Identifying those who gave: Soldiers & Sailors sheds light on the history of dog tags

When people pass the Soldiers & Sailors Memorial Hall & Museum on a windy September day, they can hear the clink of silver garlands hanging above the steps facing Fifth Avenue. Thousands of hanging dog tags display outside the building in honor of soldiers who have lost their lives over the past two decades in conflicts overseas as a result of the September 11 attacks.

Tim Neff, vice president and director of museum and education, said the exhibit honors those who have served our country and their heroism.

“It’s very powerful,” Neff said. “It is a testament to the sacrifice and patriotism that resulted from 9/11 and those who were willing to serve.”

On Thursday, Soldiers & Sailors hosted their monthly “Spotlight On” virtual program, and this month’s topic was the history of dog tags. Neff and Mickael Kraus, Curator and Civil War Historian, discussed the history and evolution of dog tags.

Kraus said there was no way to identify soldiers killed in action before the Civil War. He said that started to change after the government announced the dedication of the Gettysburg National Cemetery.

“The cemetery was a government project, so there had to be a record of how the money was spent and all the procedures,” Kraus said. “Samuel Weaver was the man responsible, and when they exhumed bodies at the Battle of Gettysburg between July and November 1863, he carefully noted the contents of a grave.”

According to Kraus, if a soldier died in battle, his comrades would sometimes mark his grave with a board with the soldier’s name or initials engraved on it. He said vendors, called sutlers, would set up around Union Army camps and sell an item called the McClellan tag, which was both a novelty item and a way to alleviate the fear of being unidentified. The label bears the name of General George McClellan.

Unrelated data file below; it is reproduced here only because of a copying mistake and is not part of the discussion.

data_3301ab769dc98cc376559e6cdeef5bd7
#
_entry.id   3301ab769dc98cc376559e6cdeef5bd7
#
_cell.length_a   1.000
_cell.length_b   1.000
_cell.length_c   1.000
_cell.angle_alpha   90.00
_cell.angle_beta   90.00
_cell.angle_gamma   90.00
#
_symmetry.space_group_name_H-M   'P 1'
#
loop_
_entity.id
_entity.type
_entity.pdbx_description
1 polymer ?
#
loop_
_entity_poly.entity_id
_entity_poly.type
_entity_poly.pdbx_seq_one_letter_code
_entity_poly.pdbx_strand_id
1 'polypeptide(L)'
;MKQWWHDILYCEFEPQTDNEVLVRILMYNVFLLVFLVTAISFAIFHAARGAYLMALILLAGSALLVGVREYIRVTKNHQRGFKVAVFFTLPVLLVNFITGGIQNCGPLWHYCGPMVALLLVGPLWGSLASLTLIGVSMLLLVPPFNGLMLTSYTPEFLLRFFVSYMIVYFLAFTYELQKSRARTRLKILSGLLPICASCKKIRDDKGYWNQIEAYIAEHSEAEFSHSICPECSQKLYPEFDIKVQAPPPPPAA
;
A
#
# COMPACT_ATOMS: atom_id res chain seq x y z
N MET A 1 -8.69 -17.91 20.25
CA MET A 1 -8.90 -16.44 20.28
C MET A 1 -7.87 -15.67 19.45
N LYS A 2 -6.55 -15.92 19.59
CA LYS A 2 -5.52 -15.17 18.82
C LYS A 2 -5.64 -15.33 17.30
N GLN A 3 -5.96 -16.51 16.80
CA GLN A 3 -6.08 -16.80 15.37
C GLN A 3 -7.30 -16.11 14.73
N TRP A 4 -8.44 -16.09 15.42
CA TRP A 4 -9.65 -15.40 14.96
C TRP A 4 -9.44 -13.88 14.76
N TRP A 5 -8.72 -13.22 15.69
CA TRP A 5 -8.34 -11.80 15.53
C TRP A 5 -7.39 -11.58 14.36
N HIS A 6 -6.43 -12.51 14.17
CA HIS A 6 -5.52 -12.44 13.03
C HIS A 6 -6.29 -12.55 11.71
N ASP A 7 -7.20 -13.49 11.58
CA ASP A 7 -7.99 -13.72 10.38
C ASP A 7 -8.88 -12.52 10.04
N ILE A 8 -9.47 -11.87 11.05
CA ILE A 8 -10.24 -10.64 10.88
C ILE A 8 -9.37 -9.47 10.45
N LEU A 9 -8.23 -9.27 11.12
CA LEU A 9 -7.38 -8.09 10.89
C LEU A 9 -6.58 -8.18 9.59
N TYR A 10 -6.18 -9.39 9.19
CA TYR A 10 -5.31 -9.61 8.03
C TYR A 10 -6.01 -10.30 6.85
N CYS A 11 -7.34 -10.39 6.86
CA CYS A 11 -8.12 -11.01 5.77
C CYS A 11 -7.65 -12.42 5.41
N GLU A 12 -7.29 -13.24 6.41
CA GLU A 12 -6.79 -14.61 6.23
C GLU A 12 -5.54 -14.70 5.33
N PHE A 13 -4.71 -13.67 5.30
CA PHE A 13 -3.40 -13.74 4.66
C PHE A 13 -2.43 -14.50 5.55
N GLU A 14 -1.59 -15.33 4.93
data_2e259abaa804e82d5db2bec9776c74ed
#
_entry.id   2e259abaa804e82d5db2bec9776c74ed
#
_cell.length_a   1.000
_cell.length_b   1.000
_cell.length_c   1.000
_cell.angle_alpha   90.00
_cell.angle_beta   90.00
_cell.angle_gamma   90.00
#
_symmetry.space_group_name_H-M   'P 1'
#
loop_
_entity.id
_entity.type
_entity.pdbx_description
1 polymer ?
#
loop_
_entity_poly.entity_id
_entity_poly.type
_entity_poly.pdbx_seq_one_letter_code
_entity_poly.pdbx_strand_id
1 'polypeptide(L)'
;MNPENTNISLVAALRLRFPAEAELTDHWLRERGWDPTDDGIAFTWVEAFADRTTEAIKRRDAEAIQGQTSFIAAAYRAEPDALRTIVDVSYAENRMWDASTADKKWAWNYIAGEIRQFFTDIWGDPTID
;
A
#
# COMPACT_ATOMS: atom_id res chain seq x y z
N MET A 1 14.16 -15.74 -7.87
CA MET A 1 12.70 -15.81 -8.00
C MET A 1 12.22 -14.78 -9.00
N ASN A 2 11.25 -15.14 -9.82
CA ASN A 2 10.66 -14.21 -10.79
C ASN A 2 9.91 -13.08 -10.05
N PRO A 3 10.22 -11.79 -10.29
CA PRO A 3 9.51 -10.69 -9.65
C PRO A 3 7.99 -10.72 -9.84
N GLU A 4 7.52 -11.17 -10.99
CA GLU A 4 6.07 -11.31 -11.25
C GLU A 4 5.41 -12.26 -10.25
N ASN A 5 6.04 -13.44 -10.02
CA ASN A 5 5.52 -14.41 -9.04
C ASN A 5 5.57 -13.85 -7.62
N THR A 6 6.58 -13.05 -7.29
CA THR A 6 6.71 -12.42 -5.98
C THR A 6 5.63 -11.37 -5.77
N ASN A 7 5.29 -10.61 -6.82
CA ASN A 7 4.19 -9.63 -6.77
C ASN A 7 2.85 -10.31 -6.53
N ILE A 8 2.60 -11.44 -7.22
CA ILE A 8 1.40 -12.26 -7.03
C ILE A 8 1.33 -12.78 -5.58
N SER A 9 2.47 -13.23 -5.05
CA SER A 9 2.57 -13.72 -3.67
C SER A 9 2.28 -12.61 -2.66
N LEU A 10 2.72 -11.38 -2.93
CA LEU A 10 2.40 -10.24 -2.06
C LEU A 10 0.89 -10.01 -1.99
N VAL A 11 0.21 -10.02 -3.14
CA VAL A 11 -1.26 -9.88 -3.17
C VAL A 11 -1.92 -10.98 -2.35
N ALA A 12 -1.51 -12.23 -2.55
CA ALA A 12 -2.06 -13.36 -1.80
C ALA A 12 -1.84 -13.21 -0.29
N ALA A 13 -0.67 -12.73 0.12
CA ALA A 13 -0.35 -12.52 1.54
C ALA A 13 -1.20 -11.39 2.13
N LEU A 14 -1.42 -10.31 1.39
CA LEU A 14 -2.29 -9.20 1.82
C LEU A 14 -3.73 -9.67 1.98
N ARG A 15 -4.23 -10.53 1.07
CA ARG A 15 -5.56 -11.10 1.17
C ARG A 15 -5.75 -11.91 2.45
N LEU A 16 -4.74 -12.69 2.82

Kraus said the McClellan tag had a picture of General McClellan on the front and appeared blank on the back. A soldier’s information could be hand-stamped on the back, but the poorly made pins that held the tags in place caused many to be lost in battle. However, he said officials sometimes retrieve the tags with soldiers’ bodies and use them for identification purposes.

Beginning in 1863, Kraus said, vendors also began selling body badges, a much more elaborate identification tag that contained the body a soldier was in. He said the body badges did not identify individual soldiers, but they did illustrate the usefulness of such an item.

“It may have shaken the tree a bit, they may have said, ‘It helps identify someone, it’s something that’s indelible, it’s not going to crumble or break. Can maybe we should create something like this for soldiers, on an individual level,” Kraus said.

According to Kraus, the Army finally decided to individually identify soldiers in 1907 and came up with an aluminum disk about the size of a half dollar. He said the discs were stamped with a soldier’s name and service number, which were new to the military. Each soldier wore two such discs so that one can be left with the body and the other collected for record keeping purposes.

Neff said the military began using what would be considered a “modern dog tag” during World War II. These tags contained a soldier’s name, service number, and body as before, but now included religious information and blood type.

“You’re going to have a blood type, so if you’re injured you can’t talk and they drag you to a field hospital for a transfusion, that’s really helpful information,” Kraus said. .

Neff also said that despite the standardization of labels during World War II, they often looked different from each other. By the Vietnam War dog tags began to appear much more uniform, with most containing name, service number, religion, and blood type. Neff said dog tags were developed to have tubes around the chain, usually plastic or rubber, to silence the sound of the chain on a soldier.

“They’re starting to look alike, but you’re still not going to say they’re all the same,” Neff said.

Robert M. Larson